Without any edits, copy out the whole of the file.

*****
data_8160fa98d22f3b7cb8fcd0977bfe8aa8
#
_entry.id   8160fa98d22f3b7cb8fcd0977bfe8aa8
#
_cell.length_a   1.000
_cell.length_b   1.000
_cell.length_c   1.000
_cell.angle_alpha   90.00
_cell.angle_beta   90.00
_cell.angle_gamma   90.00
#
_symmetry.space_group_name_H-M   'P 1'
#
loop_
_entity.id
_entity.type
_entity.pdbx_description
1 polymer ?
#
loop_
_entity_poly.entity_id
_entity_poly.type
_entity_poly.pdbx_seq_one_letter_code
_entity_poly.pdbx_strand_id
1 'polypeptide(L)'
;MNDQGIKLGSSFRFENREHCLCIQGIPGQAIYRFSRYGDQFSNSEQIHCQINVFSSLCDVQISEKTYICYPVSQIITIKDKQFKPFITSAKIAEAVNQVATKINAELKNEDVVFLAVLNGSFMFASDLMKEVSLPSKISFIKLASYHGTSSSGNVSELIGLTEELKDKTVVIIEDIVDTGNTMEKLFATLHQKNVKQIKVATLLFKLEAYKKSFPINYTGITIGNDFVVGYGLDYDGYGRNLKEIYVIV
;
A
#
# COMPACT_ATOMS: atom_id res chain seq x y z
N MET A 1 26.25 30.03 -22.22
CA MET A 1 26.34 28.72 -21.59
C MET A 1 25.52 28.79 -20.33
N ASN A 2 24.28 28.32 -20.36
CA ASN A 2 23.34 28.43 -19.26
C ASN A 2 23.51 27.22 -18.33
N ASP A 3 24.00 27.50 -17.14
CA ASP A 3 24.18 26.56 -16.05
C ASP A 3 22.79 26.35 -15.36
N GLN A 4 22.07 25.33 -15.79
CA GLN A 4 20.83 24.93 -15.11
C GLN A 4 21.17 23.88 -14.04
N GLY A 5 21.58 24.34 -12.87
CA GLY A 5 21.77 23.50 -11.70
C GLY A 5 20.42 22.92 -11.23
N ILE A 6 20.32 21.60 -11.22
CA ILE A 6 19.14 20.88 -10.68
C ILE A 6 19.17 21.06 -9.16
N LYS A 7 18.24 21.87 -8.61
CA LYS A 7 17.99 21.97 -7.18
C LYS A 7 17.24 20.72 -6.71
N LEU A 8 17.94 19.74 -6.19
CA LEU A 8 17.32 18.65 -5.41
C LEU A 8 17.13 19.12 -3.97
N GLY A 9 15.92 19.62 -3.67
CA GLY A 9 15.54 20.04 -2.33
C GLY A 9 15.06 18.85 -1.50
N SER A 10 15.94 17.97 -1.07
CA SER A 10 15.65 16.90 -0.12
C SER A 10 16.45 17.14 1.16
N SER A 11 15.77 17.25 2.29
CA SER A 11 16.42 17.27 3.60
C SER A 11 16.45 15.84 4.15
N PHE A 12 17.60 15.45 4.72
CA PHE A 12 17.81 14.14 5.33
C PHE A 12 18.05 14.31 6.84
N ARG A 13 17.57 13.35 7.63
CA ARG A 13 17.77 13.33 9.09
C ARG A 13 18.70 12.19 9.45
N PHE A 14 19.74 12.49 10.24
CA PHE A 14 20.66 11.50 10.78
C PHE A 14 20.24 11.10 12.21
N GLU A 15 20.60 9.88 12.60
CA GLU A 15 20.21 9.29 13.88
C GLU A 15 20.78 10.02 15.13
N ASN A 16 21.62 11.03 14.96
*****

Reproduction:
data_8160fa98d22f3b7cb8fcd0977bfe8aa8
#
_entry.id   8160fa98d22f3b7cb8fcd0977bfe8aa8
#
_cell.length_a   1.000
_cell.length_b   1.000
_cell.length_c   1.000
_cell.angle_alpha   90.00
_cell.angle_beta   90.00
_cell.angle_gamma   90.00
#
_symmetry.space_group_name_H-M   'P 1'
#
loop_
_entity.id
_entity.type
_entity.pdbx_description
1 polymer ?
#
loop_
_entity_poly.entity_id
_entity_poly.type
_entity_poly.pdbx_seq_one_letter_code
_entity_poly.pdbx_strand_id
1 'polypeptide(L)'
;MNDQGIKLGSSFRFENREHCLCIQGIPGQAIYRFSRYGDQFSNSEQIHCQINVFSSLCDVQISEKTYICYPVSQIITIKDKQFKPFITSAKIAEAVNQVATKINAELKNEDVVFLAVLNGSFMFASDLMKEVSLPSKISFIKLASYHGTSSSGNVSELIGLTEELKDKTVVIIEDIVDTGNTMEKLFATLHQKNVKQIKVATLLFKLEAYKKSFPINYTGITIGNDFVVGYGLDYDGYGRNLKEIYVIV
;
A
#
# COMPACT_ATOMS: atom_id res chain seq x y z
N MET A 1 26.25 30.03 -22.22
CA MET A 1 26.34 28.72 -21.59
C MET A 1 25.52 28.79 -20.33
N ASN A 2 24.28 28.32 -20.36
CA ASN A 2 23.34 28.43 -19.26
C ASN A 2 23.51 27.22 -18.33
N ASP A 3 24.00 27.50 -17.14
CA ASP A 3 24.18 26.56 -16.05
C ASP A 3 22.79 26.35 -15.36
N GLN A 4 22.07 25.33 -15.79
CA GLN A 4 20.83 24.93 -15.11
C GLN A 4 21.17 23.88 -14.04
N GLY A 5 21.58 24.34 -12.87
CA GLY A 5 21.77 23.50 -11.70
C GLY A 5 20.42 22.92 -11.23
N ILE A 6 20.32 21.60 -11.22
CA ILE A 6 19.14 20.88 -10.68
C ILE A 6 19.17 21.06 -9.16
N LYS A 7 18.24 21.87 -8.61
CA LYS A 7 17.99 21.97 -7.18
C LYS A 7 17.24 20.72 -6.71
N LEU A 8 17.94 19.74 -6.19
CA LEU A 8 17.32 18.65 -5.41
C LEU A 8 17.13 19.12 -3.97
N GLY A 9 15.92 19.62 -3.67
CA GLY A 9 15.54 20.04 -2.33
C GLY A 9 15.06 18.85 -1.50
N SER A 10 15.94 17.97 -1.07
CA SER A 10 15.65 16.90 -0.12
C SER A 10 16.45 17.14 1.16
N SER A 11 15.77 17.25 2.29
CA SER A 11 16.42 17.27 3.60
C SER A 11 16.45 15.84 4.15
N PHE A 12 17.60 15.45 4.72
CA PHE A 12 17.81 14.14 5.33
C PHE A 12 18.05 14.31 6.84
N ARG A 13 17.57 13.35 7.63
CA ARG A 13 17.77 13.33 9.09
C ARG A 13 18.70 12.19 9.45
N PHE A 14 19.74 12.49 10.24
CA PHE A 14 20.66 11.50 10.78
C PHE A 14 20.24 11.10 12.21
N GLU A 15 20.60 9.88 12.60
CA GLU A 15 20.21 9.29 13.88
C GLU A 15 20.78 10.02 15.13
N ASN A 16 21.62 11.03 14.96